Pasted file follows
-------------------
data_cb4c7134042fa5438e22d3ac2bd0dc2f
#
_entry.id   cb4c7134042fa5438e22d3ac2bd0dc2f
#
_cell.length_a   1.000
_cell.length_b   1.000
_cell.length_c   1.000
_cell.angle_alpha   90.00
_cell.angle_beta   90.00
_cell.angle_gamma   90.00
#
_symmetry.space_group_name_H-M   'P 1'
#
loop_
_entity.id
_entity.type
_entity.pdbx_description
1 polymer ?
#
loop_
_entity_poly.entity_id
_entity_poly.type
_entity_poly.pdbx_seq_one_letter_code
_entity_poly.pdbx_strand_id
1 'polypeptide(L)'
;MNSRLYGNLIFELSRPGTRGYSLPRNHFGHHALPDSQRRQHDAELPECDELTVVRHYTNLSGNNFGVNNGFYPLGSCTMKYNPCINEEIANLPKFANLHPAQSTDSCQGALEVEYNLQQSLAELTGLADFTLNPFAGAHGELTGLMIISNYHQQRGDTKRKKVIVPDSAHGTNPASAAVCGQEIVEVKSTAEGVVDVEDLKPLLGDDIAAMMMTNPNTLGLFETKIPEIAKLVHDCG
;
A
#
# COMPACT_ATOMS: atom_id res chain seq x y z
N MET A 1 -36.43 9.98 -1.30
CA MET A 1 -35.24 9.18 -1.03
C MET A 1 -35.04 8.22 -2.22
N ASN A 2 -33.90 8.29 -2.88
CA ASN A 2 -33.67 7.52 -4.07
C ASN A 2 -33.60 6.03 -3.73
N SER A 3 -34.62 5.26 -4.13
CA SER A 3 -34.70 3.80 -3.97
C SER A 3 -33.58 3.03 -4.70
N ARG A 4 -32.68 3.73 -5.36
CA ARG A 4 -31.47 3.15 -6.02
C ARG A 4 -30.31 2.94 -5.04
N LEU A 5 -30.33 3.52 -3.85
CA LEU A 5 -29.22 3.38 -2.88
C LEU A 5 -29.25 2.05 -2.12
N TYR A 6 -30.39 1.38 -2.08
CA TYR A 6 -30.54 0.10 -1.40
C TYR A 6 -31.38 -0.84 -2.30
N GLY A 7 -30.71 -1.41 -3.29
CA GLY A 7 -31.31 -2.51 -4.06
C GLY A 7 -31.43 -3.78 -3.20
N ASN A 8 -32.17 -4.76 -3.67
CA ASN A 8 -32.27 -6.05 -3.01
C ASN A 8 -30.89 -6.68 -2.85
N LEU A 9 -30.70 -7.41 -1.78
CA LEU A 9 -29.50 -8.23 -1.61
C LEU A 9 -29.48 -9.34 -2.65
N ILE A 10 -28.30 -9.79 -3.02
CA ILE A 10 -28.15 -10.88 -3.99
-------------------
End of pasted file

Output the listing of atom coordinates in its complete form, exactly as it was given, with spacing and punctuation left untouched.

data_cb4c7134042fa5438e22d3ac2bd0dc2f
#
_entry.id   cb4c7134042fa5438e22d3ac2bd0dc2f
#
_cell.length_a   1.000
_cell.length_b   1.000
_cell.length_c   1.000
_cell.angle_alpha   90.00
_cell.angle_beta   90.00
_cell.angle_gamma   90.00
#
_symmetry.space_group_name_H-M   'P 1'
#
loop_
_entity.id
_entity.type
_entity.pdbx_description
1 polymer ?
#
loop_
_entity_poly.entity_id
_entity_poly.type
_entity_poly.pdbx_seq_one_letter_code
_entity_poly.pdbx_strand_id
1 'polypeptide(L)'
;MNSRLYGNLIFELSRPGTRGYSLPRNHFGHHALPDSQRRQHDAELPECDELTVVRHYTNLSGNNFGVNNGFYPLGSCTMKYNPCINEEIANLPKFANLHPAQSTDSCQGALEVEYNLQQSLAELTGLADFTLNPFAGAHGELTGLMIISNYHQQRGDTKRKKVIVPDSAHGTNPASAAVCGQEIVEVKSTAEGVVDVEDLKPLLGDDIAAMMMTNPNTLGLFETKIPEIAKLVHDCG
;
A
#
# COMPACT_ATOMS: atom_id res chain seq x y z
N MET A 1 -36.43 9.98 -1.30
CA MET A 1 -35.24 9.18 -1.03
C MET A 1 -35.04 8.22 -2.22
N ASN A 2 -33.90 8.29 -2.88
CA ASN A 2 -33.67 7.52 -4.07
C ASN A 2 -33.60 6.03 -3.73
N SER A 3 -34.62 5.26 -4.13
CA SER A 3 -34.70 3.80 -3.97
C SER A 3 -33.58 3.03 -4.70
N ARG A 4 -32.68 3.73 -5.36
CA ARG A 4 -31.47 3.15 -6.02
C ARG A 4 -30.31 2.94 -5.04
N LEU A 5 -30.33 3.52 -3.85
CA LEU A 5 -29.22 3.38 -2.88
C LEU A 5 -29.25 2.05 -2.12
N TYR A 6 -30.39 1.38 -2.08
CA TYR A 6 -30.54 0.10 -1.40
C TYR A 6 -31.38 -0.84 -2.30
N GLY A 7 -30.71 -1.41 -3.29
CA GLY A 7 -31.31 -2.51 -4.06
C GLY A 7 -31.43 -3.78 -3.20
N ASN A 8 -32.17 -4.76 -3.67
CA ASN A 8 -32.27 -6.05 -3.01
C ASN A 8 -30.89 -6.68 -2.85
N LEU A 9 -30.70 -7.41 -1.78
CA LEU A 9 -29.50 -8.23 -1.61
C LEU A 9 -29.48 -9.34 -2.65
N ILE A 10 -28.30 -9.79 -3.02
CA ILE A 10 -28.15 -10.88 -3.99